Ciphergen Announces Second Development Plan With Quest For PAD
Ciphergen Biosystems announced this week that Quest Diagnostics has accepted from Ciphergen a second program for the development of a blood-based assay for the detection of peripheral artery disease.
This second development program will be carried out under an existing strategic alliance between the two firms to develop an ovarian tumor triage test.
Ciphergen and Stanford University are working together to develop a blood test that will help physicians in the diagnosis of PAD, an ailment similar to cardiovascular disease that affects 8 million to 12 million people in the US.
“Research has shown that nearly 75 percent of people with PAD do not experience symptoms,” Ciphergen said in a statement. “Proper diagnosis and early treatment can significantly improve the prognosis for patients with this debilitating disease.”
Affy, Roche Amend GeneChip Deal; Roche Trades License Payments for Milestones
Affymetrix and Roche have amended an ongoing licensing agreement that gives Roche access to Affy’s GeneChip microarray technology, Affymetrix said in an SEC filing last week.
The amendment, disclosed on Dec. 22, 2006, releases Roche from upcoming license payments and instead offers Affy payments based on commercial milestones. Roche had previously agreed to begin paying installments in 2008.
Additionally, the original agreement was to last as long as 18 years but the new version enables Roche to terminate it at the end of 2010 or at the end of 2015.
The companies originally penned their agreement in 2003 under which Roche agreed to pay Affy $70 million in up-front plus license payments for access to the GeneChip technology.
Roche uses the Affy technology in genotyping, gene expression, and resequencing research to develop molecular diagnostics.
Affymetrix would not disclose the specific sums involved in the new deal, and filed a secure SEC copy containing that information.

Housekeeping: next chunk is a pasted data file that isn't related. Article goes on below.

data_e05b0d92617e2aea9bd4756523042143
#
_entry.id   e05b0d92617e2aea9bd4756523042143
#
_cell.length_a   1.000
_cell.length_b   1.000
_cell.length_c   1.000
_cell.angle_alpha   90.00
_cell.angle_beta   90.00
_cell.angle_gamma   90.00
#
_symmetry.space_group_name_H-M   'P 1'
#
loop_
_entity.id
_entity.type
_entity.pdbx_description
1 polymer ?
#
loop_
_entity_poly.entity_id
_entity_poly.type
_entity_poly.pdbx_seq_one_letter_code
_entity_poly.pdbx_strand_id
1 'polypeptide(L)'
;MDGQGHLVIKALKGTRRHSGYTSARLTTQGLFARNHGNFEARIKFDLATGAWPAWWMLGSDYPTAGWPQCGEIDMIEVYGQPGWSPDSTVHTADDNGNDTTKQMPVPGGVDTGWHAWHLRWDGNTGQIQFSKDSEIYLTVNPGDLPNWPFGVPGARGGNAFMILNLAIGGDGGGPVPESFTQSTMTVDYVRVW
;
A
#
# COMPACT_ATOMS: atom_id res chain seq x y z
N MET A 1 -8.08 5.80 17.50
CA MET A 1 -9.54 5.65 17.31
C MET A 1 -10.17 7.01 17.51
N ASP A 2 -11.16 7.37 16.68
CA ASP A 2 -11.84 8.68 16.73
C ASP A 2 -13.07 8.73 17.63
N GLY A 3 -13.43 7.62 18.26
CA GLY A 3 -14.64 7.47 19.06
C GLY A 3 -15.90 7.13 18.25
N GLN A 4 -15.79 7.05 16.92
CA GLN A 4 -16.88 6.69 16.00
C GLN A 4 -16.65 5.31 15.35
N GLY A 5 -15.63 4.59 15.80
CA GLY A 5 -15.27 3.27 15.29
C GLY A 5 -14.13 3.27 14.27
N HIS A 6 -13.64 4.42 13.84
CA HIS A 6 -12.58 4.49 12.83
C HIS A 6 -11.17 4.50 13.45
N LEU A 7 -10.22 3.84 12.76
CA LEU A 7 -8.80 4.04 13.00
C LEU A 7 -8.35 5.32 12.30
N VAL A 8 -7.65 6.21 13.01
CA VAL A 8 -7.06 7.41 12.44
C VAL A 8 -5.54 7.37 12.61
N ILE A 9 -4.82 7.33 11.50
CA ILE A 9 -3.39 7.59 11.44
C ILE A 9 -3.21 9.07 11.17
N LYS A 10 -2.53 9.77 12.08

Merck Closes Acquisition of Sirna Therapeutics
Merck has closed its $1.1-billion cash acquisition of Sirna Therapeutics, Merck said last week.
Merck originally announced its plan to acquire the RNAi company on Oct. 30, 2006, but waited for regulatory approval and for Sirna shareholders to give the nod, which they did on Dec. 28, 2006.
Phase III Data on Tykerb Suggests Study in Earlier Her-2 Positive Breast Cancer
Data recently published in the New England Journal of Medicine from a Phase III study for GlaxoSmithKline’s investigational oncologic Tykerb reported that Tykerb in combination with Xeloda is superior to Xeloda alone in women with Her-2 (ErbB2) positive advanced breast cancer who have progressed following prior therapy, including Genentech’s Herceptin.
Based on the findings, the study authors concluded that the unique mechanism of the small molecule dual receptor tyrosine kinase inhibitor, Tykerb, also called lapatinib, should be investigated for earlier treatment of Her-2 (ErbB2) positive breast cancer.
Lapatinib, an oral once daily therapy that inhibits the TK components of both EGFR (ErbB1) and Her-2 (ErbB2), is currently being studied in breast cancer and other solid tumors.
Tykerb has been submitted for marketing approval in the US, European Union and Switzerland. The drug has been submitted for approval in Australia, Canada and New Zealand. By the end of 2006, GSK had said it would file for approval in a number of countries in Asia, Latin America and Middle East.